Monday, August 30, 2010

Returning to earth

Ever had an amazing vacation? The kind you have a hard time acknowledging is really and truly over? That was how Hawaii was. I have been in denial since we returned (has it been a month already?) and continued to sleep in, lay in the sun, and drink fruit. That's right- I drink fruit now.

But, all things must come to an end, and today, the last day of what I consider summer, I'm going to post a round up of August in Brood and Swarm land.

I have a few things to say about Hawaii first.

Mainly that it's awesome and absolutely worth the 10 hour flight and the cost of said flight. Next time we're staying longer.

And, because this is nominally a blog about my bees, here is how they store honey in Hawaii.

But to take it home you have to pass agriculture inspections, so we took a pass. It is hard for me to pass of edible cuteness, so you can understand that this was a difficult time in the vacation.

One of the neatest things we saw was a house of a friend, Mig. She owns a few acres just north of the beach on a mountainside, and has built the most amazing farm. Included on her land are chickens, both wild and free-range layers, a good sized vegetable garden, and fruit trees of every possible tropical varieties. There was an avocado tree producing fruit big enough to knock out a grown man, should the ripe fruit fall directly on his head. That's how I want to die by the way- killed by a perfect falling avocado when I'm 99.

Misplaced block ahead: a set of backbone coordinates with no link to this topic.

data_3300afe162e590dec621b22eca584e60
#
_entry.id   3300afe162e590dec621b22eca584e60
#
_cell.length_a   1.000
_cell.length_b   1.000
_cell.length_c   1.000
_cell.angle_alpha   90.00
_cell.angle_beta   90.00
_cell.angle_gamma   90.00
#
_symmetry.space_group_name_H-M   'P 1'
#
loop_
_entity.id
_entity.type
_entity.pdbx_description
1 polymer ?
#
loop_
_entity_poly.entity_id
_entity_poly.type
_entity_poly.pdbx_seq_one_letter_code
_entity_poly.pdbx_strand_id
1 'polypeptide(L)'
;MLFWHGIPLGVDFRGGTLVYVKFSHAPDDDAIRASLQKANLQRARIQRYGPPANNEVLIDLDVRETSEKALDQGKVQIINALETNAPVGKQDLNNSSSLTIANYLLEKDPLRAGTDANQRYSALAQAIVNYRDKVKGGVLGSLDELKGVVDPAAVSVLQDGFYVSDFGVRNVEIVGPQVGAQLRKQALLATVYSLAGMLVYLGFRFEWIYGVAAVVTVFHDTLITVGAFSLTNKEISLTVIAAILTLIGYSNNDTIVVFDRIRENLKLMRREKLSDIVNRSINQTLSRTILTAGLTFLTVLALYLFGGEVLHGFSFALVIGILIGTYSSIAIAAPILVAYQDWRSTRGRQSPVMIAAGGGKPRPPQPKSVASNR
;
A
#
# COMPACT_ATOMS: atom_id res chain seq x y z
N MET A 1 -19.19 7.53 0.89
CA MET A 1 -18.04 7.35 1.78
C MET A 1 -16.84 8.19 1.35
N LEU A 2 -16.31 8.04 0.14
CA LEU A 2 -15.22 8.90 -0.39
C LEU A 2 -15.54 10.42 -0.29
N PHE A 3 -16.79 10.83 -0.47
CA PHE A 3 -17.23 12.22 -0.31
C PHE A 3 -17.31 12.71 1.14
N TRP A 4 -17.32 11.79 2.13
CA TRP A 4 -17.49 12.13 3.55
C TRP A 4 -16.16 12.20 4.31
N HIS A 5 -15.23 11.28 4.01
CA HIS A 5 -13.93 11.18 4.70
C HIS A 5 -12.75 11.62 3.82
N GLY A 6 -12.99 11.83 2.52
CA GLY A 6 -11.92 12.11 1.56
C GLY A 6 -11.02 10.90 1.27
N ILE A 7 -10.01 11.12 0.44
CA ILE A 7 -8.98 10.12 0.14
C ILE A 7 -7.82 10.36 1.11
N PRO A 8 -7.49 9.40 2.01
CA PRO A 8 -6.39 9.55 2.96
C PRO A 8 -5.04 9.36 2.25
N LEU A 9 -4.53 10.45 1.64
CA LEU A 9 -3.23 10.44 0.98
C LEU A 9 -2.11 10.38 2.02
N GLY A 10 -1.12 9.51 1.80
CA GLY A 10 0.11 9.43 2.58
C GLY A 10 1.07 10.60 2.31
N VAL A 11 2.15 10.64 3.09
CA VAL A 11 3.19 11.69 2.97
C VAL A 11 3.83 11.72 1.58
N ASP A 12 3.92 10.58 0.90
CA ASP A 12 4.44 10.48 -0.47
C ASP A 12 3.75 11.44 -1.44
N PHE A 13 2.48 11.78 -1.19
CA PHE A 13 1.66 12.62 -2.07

The farm is mostly staffed by WWOOFers- traveling farmhand who put in a few hours of labour on an organic farm in exchange for lodging. Lest you think this sounds like taking advantage of migrant workers, they have plenty of time to attend to other jobs or studies, should they so choose. If we ever travel for a few months to another country, I think Mr. Holt and I will try to arrange to be WOOFers ourselves...

I don't know how it is elsewhere, but at Mig's farm, the Woofers have dedicated sleeping houses. Screened in sustainable units with composting toilets and wonderful private landscaping. One, for instance had a fence of bamboo around the back and flowering shrubs in front. There were beautiful, simple, made of recycled materials, and totally made me think of the kind of forts my brother and I built in the woods as kids.

Somehow, I didn't bring my camera that day, but I am on the hunt for pictures from the friend who lived there a whole year. Perhaps I can convince her to guest post about life as a Hawaiian wwoofer?

No comments:

Post a Comment